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The explosion in craft brewing has sparked a renaissance in partnering food, including seafood, with beer. Lucy Bridgers explores some matches made in heaven.

Brewing and the beer scene have exploded in recent years and even your local supermarket now stocks an array of craft beers. Like wine, beer comes in a myriad of styles and the carbonation has an invigorating and cleansing effect on the palate, making it very food friendly.

It’s worth remembering that beer was drunk with food far more in the past than in the modern era: water was often hazardous, while wine was the preserve of the elite until the 20th century. Today, serving beer with food, including seafood, is undergoing a renaissance, so let’s look at the different styles and a few winning combinations.

Wheat beer: light and citrussy or aromatic

If you’ve ever had moules, frites and mayonnaise with a refreshing foaming glass of wheat beer on a trip to Brussels, you’ll know just how well this partnership works. In fact, wheat beer is probably the most useful style for seafood across the board. Often called the “Champagne of beers”, it is typically light, creamy and citrussy – quite a contrast with strident dry, hoppy ales. Wheat beers are often flavoured with aromatics such as fruit and spice (Hoegaarden, for example) and quirkier ingredients such as foraged herbs (Wu Gang Chops the Tree from the Pressure Drop craft brewery in Hackney, for example) and these really help highlight ingredients in food.

All manner of seafood would be a happy match: prawns, oysters, crab and mussels, obviously. Fish steamed with herbs and spices such as coriander and ginger would chime nicely with the aromatics. This kind of beer would be my choice for mildly spiced Thai and Vietnamese dishes, too, as well as sushi with a dab of wasabi. Creamier dishes such as shellfish linguine and fish pie would also be in safe hands with the wheat beer offering a refreshing zesty contrast.

Some wheat beers have deeper yeasty flavours that can also stand their ground with richer seafood. Salmon is a great partner: raw (tartare/ceviche), cured or gravadlax would all be delicious, particularly if served with freshly baked bread to pick up the yeast notes. There are other luxurious options, such as scallops and lobster, and fish and chips works well, too – although if it’s fried in beef dripping, or it has a strongly flavoured beer batter, IPA could be a better bet.

IPA: dry and hoppy

India Pale Ale, to give it the full name, is one of the most versatile beers for food generally and works particularly well with spice – so much better than the ice-cold lager that’s the usual foil for such feisty dishes. (Although that said there are some very interesting lagers out there: Curious Brew from wine producer Chapel Down is wonderfully satisfying and versatile, for example.)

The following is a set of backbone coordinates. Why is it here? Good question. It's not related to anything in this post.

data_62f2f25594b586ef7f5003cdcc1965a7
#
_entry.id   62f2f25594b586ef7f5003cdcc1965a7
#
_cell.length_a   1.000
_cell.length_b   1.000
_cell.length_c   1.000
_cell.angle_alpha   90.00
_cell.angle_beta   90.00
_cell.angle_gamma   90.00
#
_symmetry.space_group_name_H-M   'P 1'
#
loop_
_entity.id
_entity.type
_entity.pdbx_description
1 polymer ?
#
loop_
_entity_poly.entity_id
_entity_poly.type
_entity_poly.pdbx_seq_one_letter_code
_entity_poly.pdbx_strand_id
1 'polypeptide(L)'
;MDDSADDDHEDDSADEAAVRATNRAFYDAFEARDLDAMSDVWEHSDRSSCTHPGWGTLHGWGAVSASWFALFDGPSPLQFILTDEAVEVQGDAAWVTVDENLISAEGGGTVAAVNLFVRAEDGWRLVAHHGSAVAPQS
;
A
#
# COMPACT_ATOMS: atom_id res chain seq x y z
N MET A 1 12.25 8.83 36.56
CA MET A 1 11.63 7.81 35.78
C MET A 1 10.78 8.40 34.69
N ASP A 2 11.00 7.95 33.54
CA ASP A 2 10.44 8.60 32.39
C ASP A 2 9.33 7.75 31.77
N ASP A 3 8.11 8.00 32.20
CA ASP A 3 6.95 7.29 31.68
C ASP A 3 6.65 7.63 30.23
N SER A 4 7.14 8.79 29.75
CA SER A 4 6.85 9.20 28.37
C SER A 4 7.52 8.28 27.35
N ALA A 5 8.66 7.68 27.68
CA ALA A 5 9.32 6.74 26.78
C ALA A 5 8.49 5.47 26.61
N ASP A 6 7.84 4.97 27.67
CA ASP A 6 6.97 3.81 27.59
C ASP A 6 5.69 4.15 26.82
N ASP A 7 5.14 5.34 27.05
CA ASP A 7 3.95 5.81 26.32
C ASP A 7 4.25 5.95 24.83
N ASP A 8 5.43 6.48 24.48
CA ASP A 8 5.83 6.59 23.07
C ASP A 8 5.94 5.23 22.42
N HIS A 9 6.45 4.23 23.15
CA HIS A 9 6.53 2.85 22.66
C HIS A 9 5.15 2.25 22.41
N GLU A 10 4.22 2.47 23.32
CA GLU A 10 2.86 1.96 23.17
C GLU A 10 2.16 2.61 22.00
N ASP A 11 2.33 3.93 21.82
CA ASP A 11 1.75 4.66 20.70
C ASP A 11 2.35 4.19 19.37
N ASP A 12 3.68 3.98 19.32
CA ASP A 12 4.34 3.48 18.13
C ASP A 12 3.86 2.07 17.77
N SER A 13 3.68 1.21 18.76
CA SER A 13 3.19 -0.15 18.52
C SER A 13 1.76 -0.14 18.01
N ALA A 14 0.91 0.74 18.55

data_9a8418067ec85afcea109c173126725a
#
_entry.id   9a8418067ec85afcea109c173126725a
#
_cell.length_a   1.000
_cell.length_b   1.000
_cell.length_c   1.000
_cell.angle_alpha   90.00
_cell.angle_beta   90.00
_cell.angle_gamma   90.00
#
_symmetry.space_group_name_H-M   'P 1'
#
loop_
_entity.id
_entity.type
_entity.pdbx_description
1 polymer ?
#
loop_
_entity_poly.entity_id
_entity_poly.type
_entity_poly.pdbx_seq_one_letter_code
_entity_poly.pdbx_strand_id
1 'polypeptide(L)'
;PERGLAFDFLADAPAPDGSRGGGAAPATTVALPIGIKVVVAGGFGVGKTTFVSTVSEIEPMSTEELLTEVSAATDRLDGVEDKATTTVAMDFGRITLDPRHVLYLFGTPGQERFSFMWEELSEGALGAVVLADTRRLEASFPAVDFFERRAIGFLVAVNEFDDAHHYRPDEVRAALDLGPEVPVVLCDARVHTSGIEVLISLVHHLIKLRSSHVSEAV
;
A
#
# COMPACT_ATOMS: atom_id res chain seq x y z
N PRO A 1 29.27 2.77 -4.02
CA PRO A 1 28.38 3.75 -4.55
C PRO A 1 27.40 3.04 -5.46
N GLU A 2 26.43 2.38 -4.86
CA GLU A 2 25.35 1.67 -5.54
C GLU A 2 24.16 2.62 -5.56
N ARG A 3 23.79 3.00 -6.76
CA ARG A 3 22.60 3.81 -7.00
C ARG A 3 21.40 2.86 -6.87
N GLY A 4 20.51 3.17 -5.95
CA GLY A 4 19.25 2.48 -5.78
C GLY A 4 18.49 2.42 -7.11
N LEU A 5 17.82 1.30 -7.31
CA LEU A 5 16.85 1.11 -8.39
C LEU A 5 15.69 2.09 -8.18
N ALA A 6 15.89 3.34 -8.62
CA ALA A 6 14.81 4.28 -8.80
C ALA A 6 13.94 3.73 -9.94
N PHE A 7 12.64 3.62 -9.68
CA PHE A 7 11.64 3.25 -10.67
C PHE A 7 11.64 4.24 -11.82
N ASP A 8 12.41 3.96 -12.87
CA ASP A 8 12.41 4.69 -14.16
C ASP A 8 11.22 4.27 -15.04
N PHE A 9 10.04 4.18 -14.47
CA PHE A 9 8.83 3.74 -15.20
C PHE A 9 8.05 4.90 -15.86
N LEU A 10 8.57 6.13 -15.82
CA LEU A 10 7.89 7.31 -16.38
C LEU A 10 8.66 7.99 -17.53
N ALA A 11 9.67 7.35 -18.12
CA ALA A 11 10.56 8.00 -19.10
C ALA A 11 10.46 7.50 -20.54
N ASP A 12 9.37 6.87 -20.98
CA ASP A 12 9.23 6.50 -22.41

Southern Indian fish curries, spiced crusted fish, Thai fish cakes, salt-and-pepper squid or chilli prawns would all be great options: you need something with enough flavour and character of its own to stand up to this kind of onslaught. The hoppiness of IPA also helps cut through fattiness or richness – like acidity in wine – so it’s another good choice for fish and chips. For lunch recently at the Bohemia brew pub in North London, the Upright IPA was spot on with a deep-fried soft shell crab burger with coleslaw and red chilli tartare sauce.

Stout and porter: rich and creamy

Stout has a salty, briny quality that chimes perfectly with crustacea, especially oysters, the roasted flavours bringing out the sweetness of the flesh. What’s more, the creamy textures meld with each other harmoniously. The Anchor in Walberswick, for example, serves Adnam’s Blackshore Stout with West Mersea oysters, and there are various oyster stouts to pair with their namesakes in Whitstable, to name but a few.

Another bold match for stout is peat-smoked salmon and wholemeal bread. The salmon needs to have plenty of gutsy flavour and rustic character (from Andy Race, for example): lighter smoked salmon would be overwhelmed. Kippers would be another good option.

Rauchbier: full and smoky

Continuing the smoked theme, you could have some fun experimenting with rauchbier, or smoked beer – although it’s easy to go too far and find the food and drink each vying for too much attention. You want the flavours to gently mirror each other or to highlight particular ingredients. A rauchbier could work well with a fish pie containing a decent proportion of smoked haddock, or kedgeree, or hot smoked seafood, for example.

Keep it simple – or get creative

Like fine wine, craft beers with their layers of complexity are often better suited to simpler dishes that allow the flavours to shine through. However, you can pick out a particular ingredient to match the dish with a distinctive beer, as they do at The Bull pub in Highgate, owned by the London Brewing Company (LBC).

One inspiring example earlier this year was mackerel, crayfish and panzanella salad, watercress and raspberry vinegar dressing served with the LBC’s pHuchsia (yes, that’s the right spelling), a sour cherry and raspberry white beer. Another was a plate featuring smoked and cured fish, and a lobster, pink grapefruit and herb salad with lime vinaigrette, paired with Magic Rock Brewing’s Salty Kiss, a tart, herbal and refreshing “gose” given an Anglo-Danish twist with the addition of gooseberries (“for some English fruit and tartness typical of the style”) and sea buckthorn and rosehips.

This article is really just a taster. The beers available today and certainly the permutations they offer are almost limitless. So why not have a beer-tasting evening, sharing a few contrasting bottles and dishes with friends and come to your own conclusions. When you’re sampling with food like this, you’re not looking to gulp beer by the gallon: use small glasses, taste around and really experiment.